'After your families the football club must come first'

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The Independent Football

Now that he has tended to his geraniums and his chrysanthemums, Graeme Souness can set about the green, green grass of his new professional home. After his week's gardening leave 'twixt the parks of Ewood and St James', top of the agenda for the new manager of Newcastle United will be the laying down of a set of family values for his inherited charges.

Now that he has tended to his geraniums and his chrysanthemums, Graeme Souness can set about the green, green grass of his new professional home. After his week's gardening leave 'twixt the parks of Ewood and St James', top of the agenda for the new manager of Newcastle United will be the laying down of a set of family values for his inherited charges.

"I have always been disciplined and I would expect my players to be the same," Souness said, as he sat back and anticipated the delayed start to his job as Sir Bobby Robson's successor. "All I would ask the players to do would be to respect their team-mates, respect what this football club is all about, and respect the people who are working on the staff.

"Second to their families, the most important thing in their lives should be the football club - nothing else. The families come first, of course, but after that the football club is the most important thing. Now, if they have that attitude, we will not have any problems."

There was no need to spell out what might happen if any players at Newcastle do not have that attitude. They will risk going the same way that Dwight Yorke, Andy Cole, David Dunn and Keith Gillespie all went at Blackburn: out of the door marked Exit.

It remains to be seen whether Newcastle United can become one big happy family, with Kieron Dyer, Craig Bellamy, Laurent Robert and Patrick Kluivert all contentedly toeing the line. After the romance of Sir Bobby's loose-rein regime, however, a little tight-leash pragmatism would not go amiss.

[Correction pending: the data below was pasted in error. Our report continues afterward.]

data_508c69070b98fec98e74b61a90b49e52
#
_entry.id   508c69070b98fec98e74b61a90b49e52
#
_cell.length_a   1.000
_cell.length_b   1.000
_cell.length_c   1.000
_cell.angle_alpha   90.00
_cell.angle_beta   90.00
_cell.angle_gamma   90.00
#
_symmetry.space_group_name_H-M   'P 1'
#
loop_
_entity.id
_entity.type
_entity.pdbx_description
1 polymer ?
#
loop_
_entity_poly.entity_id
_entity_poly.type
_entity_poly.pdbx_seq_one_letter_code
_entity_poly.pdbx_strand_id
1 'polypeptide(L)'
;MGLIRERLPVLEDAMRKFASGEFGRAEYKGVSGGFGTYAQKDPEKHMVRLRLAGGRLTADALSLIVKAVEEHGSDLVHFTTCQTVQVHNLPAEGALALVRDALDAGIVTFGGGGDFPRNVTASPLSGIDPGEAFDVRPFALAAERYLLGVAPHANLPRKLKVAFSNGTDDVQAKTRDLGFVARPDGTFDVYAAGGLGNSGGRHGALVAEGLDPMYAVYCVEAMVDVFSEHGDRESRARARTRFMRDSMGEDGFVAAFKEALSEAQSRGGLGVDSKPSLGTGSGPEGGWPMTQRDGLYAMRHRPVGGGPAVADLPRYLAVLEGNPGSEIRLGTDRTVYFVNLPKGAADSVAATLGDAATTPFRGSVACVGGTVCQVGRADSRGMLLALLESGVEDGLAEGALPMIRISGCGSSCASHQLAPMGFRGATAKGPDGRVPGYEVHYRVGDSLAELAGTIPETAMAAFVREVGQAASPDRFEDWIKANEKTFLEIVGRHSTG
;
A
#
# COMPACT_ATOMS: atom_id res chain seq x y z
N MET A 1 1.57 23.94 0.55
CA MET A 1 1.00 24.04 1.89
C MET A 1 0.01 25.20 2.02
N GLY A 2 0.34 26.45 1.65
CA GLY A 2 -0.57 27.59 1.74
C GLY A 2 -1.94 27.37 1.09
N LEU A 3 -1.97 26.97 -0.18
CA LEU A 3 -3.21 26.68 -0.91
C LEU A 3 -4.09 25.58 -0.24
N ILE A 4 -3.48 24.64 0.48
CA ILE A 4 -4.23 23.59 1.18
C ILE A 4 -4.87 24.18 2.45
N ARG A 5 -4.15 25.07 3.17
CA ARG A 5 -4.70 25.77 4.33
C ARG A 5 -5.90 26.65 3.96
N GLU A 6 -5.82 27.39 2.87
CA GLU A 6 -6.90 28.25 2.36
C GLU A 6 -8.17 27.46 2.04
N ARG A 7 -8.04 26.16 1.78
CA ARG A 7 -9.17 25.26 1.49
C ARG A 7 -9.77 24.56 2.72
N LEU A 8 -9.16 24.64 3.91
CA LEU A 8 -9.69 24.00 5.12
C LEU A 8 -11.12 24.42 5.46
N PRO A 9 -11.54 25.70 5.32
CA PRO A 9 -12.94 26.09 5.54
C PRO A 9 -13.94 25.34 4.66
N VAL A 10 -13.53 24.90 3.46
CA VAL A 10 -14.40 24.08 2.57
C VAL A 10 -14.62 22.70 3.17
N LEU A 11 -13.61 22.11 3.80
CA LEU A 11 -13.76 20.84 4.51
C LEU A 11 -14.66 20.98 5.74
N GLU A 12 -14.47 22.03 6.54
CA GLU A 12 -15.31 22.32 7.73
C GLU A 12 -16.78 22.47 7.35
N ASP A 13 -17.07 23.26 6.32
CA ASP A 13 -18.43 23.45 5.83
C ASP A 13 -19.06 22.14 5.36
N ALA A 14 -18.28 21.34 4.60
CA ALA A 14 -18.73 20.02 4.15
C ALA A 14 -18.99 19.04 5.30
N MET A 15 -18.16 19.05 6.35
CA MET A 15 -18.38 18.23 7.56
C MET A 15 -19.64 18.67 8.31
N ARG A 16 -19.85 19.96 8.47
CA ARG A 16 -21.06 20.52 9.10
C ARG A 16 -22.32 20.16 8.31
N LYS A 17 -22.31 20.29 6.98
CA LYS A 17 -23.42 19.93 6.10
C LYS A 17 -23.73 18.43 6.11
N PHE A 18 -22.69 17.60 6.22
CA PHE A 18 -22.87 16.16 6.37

Souness has never been one to call a spade an earth-distributing implement, and he does not waste time attempting to gild any lilies in outlining his prime objective on Tyneside. "They have had five good years with Sir Bobby here, but unfortunately they haven't managed to win anything," he said. "That's why I'm here. We've got to try to win something."

No manager has won anything of first-class value at Newcastle since Joe Harvey masterminded the capture of the Fairs Cup in 1969. A dozen have tried - among them Jack Charlton, Ossie Ardiles, Kevin Keegan, Kenny Dalglish, Ruud Gullit and the bold Sir Bobby - and all have failed.

"I think if you look at my football career," Souness said, "the bigger the challenge, the more I enjoy it. I like to think of myself as someone who can stand up and be counted when the going gets tough. And this is a tough job.

"I've been extremely fortunate in my life, both as a player and as a manager, in terms of experience of winning things. I'm far from giving up that taste that you get when you win something. I'm confident, and I'm ready.

"I know what's expected at this club and I cannot tell you how much I'm looking forward to the job. My vocabulary doesn't extend far enough to explain how much it means. It's a fantastic opportunity.

"Outside of Alex Ferguson, Arsène Wenger and Jose Mourinho, every other manager in the country would be hoping to get a phone call about this job. That's how I see it. I think we've got tremendous strength in certain areas and we're not so strong in others. I'm not going to identify where I think we can strengthen, but obviously I have thoughts. I've got the next few months to target people, then at Christmas time we'll look to bring people in."

Just a month ago, Souness was looking to take out Alan Shearer from the Newcastle squad and return him to Blackburn. "Yes, I did try to buy him," confirmed the manager, who must now decide whether to keep the ageing captain in the Newcastle firing line.

"I've spoken to Alan," Souness added, "and he's made it perfectly clear to me that he'll be in the team on merit. If he's not doing it, he fully expects not to be in the team. But I think he's so determined to go out with a bang in his last year that you'll be seeing a lot of Alan Shearer this season."

The Toon Army will be glad to hear it. All that gardening leave, and still the new man is in need of a trusty Shearer.

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